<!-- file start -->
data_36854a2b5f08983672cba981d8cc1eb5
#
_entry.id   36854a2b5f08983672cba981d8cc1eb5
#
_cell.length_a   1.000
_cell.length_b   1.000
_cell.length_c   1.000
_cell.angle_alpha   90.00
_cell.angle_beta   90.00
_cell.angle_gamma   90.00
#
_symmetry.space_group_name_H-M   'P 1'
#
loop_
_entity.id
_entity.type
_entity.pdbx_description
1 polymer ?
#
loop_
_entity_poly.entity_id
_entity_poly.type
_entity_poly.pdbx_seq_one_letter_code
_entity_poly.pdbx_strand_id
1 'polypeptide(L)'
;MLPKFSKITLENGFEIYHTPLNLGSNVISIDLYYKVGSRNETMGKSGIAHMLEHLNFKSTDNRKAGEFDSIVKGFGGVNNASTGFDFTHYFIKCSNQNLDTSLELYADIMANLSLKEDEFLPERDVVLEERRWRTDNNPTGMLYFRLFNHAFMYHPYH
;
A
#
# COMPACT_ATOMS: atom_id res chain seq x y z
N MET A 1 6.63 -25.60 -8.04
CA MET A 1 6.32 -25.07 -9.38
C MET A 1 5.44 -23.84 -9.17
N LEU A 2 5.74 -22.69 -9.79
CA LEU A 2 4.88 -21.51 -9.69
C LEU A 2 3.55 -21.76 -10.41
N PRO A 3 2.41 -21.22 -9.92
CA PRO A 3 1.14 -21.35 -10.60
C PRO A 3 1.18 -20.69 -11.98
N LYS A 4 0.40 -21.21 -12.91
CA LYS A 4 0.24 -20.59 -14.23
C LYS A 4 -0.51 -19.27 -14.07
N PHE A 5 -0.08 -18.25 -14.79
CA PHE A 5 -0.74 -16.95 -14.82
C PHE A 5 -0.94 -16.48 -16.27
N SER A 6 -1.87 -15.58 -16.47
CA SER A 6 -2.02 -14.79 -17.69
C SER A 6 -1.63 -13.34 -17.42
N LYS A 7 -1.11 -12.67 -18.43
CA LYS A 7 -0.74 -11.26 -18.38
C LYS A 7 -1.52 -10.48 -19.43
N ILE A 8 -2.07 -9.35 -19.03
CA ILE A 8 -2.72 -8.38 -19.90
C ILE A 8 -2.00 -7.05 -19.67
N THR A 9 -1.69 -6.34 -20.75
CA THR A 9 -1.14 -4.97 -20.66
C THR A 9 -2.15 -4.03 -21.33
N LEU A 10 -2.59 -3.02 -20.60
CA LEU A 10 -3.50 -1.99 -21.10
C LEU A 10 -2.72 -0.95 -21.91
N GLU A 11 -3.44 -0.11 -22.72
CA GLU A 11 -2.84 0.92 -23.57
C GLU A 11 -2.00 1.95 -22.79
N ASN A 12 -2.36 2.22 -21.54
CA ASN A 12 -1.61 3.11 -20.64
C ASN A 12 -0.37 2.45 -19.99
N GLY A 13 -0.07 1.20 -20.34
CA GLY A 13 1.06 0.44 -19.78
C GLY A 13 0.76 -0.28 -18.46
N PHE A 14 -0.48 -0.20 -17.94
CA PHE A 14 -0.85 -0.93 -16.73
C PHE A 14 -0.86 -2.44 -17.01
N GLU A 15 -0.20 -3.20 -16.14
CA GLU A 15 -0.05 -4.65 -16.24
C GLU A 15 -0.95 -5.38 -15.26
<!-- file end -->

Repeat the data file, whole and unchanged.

data_36854a2b5f08983672cba981d8cc1eb5
#
_entry.id   36854a2b5f08983672cba981d8cc1eb5
#
_cell.length_a   1.000
_cell.length_b   1.000
_cell.length_c   1.000
_cell.angle_alpha   90.00
_cell.angle_beta   90.00
_cell.angle_gamma   90.00
#
_symmetry.space_group_name_H-M   'P 1'
#
loop_
_entity.id
_entity.type
_entity.pdbx_description
1 polymer ?
#
loop_
_entity_poly.entity_id
_entity_poly.type
_entity_poly.pdbx_seq_one_letter_code
_entity_poly.pdbx_strand_id
1 'polypeptide(L)'
;MLPKFSKITLENGFEIYHTPLNLGSNVISIDLYYKVGSRNETMGKSGIAHMLEHLNFKSTDNRKAGEFDSIVKGFGGVNNASTGFDFTHYFIKCSNQNLDTSLELYADIMANLSLKEDEFLPERDVVLEERRWRTDNNPTGMLYFRLFNHAFMYHPYH
;
A
#
# COMPACT_ATOMS: atom_id res chain seq x y z
N MET A 1 6.63 -25.60 -8.04
CA MET A 1 6.32 -25.07 -9.38
C MET A 1 5.44 -23.84 -9.17
N LEU A 2 5.74 -22.69 -9.79
CA LEU A 2 4.88 -21.51 -9.69
C LEU A 2 3.55 -21.76 -10.41
N PRO A 3 2.41 -21.22 -9.92
CA PRO A 3 1.14 -21.35 -10.60
C PRO A 3 1.18 -20.69 -11.98
N LYS A 4 0.40 -21.21 -12.91
CA LYS A 4 0.24 -20.59 -14.23
C LYS A 4 -0.51 -19.27 -14.07
N PHE A 5 -0.08 -18.25 -14.79
CA PHE A 5 -0.74 -16.95 -14.82
C PHE A 5 -0.94 -16.48 -16.27
N SER A 6 -1.87 -15.58 -16.47
CA SER A 6 -2.02 -14.79 -17.69
C SER A 6 -1.63 -13.34 -17.42
N LYS A 7 -1.11 -12.67 -18.43
CA LYS A 7 -0.74 -11.26 -18.38
C LYS A 7 -1.52 -10.48 -19.43
N ILE A 8 -2.07 -9.35 -19.03
CA ILE A 8 -2.72 -8.38 -19.90
C ILE A 8 -2.00 -7.05 -19.67
N THR A 9 -1.69 -6.34 -20.75
CA THR A 9 -1.14 -4.97 -20.66
C THR A 9 -2.15 -4.03 -21.33
N LEU A 10 -2.59 -3.02 -20.60
CA LEU A 10 -3.50 -1.99 -21.10
C LEU A 10 -2.72 -0.95 -21.91
N GLU A 11 -3.44 -0.11 -22.72
CA GLU A 11 -2.84 0.92 -23.57
C GLU A 11 -2.00 1.95 -22.79
N ASN A 12 -2.36 2.22 -21.54
CA ASN A 12 -1.61 3.11 -20.64
C ASN A 12 -0.37 2.45 -19.99
N GLY A 13 -0.07 1.20 -20.34
CA GLY A 13 1.06 0.44 -19.78
C GLY A 13 0.76 -0.28 -18.46
N PHE A 14 -0.48 -0.20 -17.94
CA PHE A 14 -0.85 -0.93 -16.73
C PHE A 14 -0.86 -2.44 -17.01
N GLU A 15 -0.20 -3.20 -16.14
CA GLU A 15 -0.05 -4.65 -16.24
C GLU A 15 -0.95 -5.38 -15.26